Find out more about the campaign here.
USA: Attorneys and journalists illegally searched during visits with Julian Assange sue CIA and Michael Pompeo
Frontex celebrates “expanding footprint” beyond the EU in report on third country cooperation
Italy: Migration, borders and freedom of information: decree aims to “nullify any glimmer of transparency”
UK: New campaign to keep Campsfield immigration detention centre closed
Minutes of the EU-USA justice and home affairs ministerial meeting
UK: Deployment of armed forces in support of civilian authorities on the rise
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Press release from the Don’t Extradite Assange campaign: Plaintiffs call on DOJ to drop charges; Members of legal team were illegally surveilled inside Ecuadorian embassy, violating fourth amendment. Indictment against Julian Assange cannot stand as a result of gross government misconduct.
EU border agency Frontex is obliged to report annually to the European Parliament, European Commission and Council of the EU on its cooperation with non-EU countries. The 2021 report, obtained by Statewatch and published here, focuses on an expanding influence in the Western Balkans, information sharing, the expansion of the European Border Surveillance System (EUROSUR) to non-EU states, and deportations.
The decree, approved quietly in March, provides a blueprint for official opacity – vast swathes of documents are now deemed “inaccessible”.
In 2019, Campsfield detention centre near Oxford was closed following the publication of a government review on the treatment of vulnerable people in immigration detention. Local campaigners had staunchly opposed the centre for years. Now, the government intends to reopen it and house up to 400 men there, pending deportation – possibly to Rwanda. A new campaign aims to halt the plans.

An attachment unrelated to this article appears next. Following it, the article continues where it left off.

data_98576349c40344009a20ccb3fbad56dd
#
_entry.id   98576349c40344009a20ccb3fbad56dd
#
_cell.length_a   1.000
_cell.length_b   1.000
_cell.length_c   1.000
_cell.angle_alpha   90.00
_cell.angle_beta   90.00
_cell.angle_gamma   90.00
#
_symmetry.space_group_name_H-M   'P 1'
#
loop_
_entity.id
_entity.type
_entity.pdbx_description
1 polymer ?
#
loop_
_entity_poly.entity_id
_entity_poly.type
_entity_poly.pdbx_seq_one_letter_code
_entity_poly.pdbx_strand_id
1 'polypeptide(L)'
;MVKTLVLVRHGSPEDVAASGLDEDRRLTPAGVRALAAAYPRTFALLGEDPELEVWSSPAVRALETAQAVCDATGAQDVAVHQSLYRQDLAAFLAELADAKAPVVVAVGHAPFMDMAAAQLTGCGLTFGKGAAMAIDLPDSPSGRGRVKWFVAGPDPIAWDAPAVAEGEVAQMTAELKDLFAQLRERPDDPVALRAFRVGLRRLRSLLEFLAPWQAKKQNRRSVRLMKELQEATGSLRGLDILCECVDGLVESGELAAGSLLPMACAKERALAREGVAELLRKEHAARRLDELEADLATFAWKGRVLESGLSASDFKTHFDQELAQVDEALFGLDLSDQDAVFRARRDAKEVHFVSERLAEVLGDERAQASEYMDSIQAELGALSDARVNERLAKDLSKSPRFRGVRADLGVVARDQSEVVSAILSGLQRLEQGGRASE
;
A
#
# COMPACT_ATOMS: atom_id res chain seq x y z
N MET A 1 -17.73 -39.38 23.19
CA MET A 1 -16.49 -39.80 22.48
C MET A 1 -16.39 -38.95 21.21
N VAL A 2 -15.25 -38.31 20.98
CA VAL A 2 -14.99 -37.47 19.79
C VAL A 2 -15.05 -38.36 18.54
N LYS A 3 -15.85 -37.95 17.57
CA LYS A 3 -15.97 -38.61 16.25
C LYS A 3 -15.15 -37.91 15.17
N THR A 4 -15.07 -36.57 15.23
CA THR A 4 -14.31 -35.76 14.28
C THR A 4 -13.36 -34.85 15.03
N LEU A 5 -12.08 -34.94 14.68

The meeting was held in Paris on 23 June 2022. Cybercrime, ransomware, child sexual abuse, environmental crime and judicial cooperation were all discussed under the heading of “prospects for strengthening transatlantic coooperation”.
The use of the armed forces to support civilian authorities in the UK increased sharply in recent years, peaking during the Covid-19 pandemic emergency. From 2016 to 2019 there were between 123 and 157 requests per year within the Military Aid to Civilian Authorities (MACA), marked by a slow progressive increase. Requests grew to 550 in 2020 and then fell to 332 in 2021, returning close to pre-pandemic levels in 2022 (with 76 requests received until 26 May).
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- Asylum and immigration
- Civil liberties
- Privacy and data protection
- Racism and discrimination
- Secrecy and transparency
- Security and intelligence
Asylum and immigration
Byline Times, 17 August
How the Tabloid Press MISLEADS ON MIGRATION
“Following Byline Times’ report debunking claims that Albanian people make up nearly half of all Channel crossings, this newspaper looked into some of the bizarre inaccuracies and claims made in recent reporting about migration. It didn’t have to look far…”
Matthias Monroy, 14 August
Sea rescue off Libya: Flight bans by Tripolis violate international law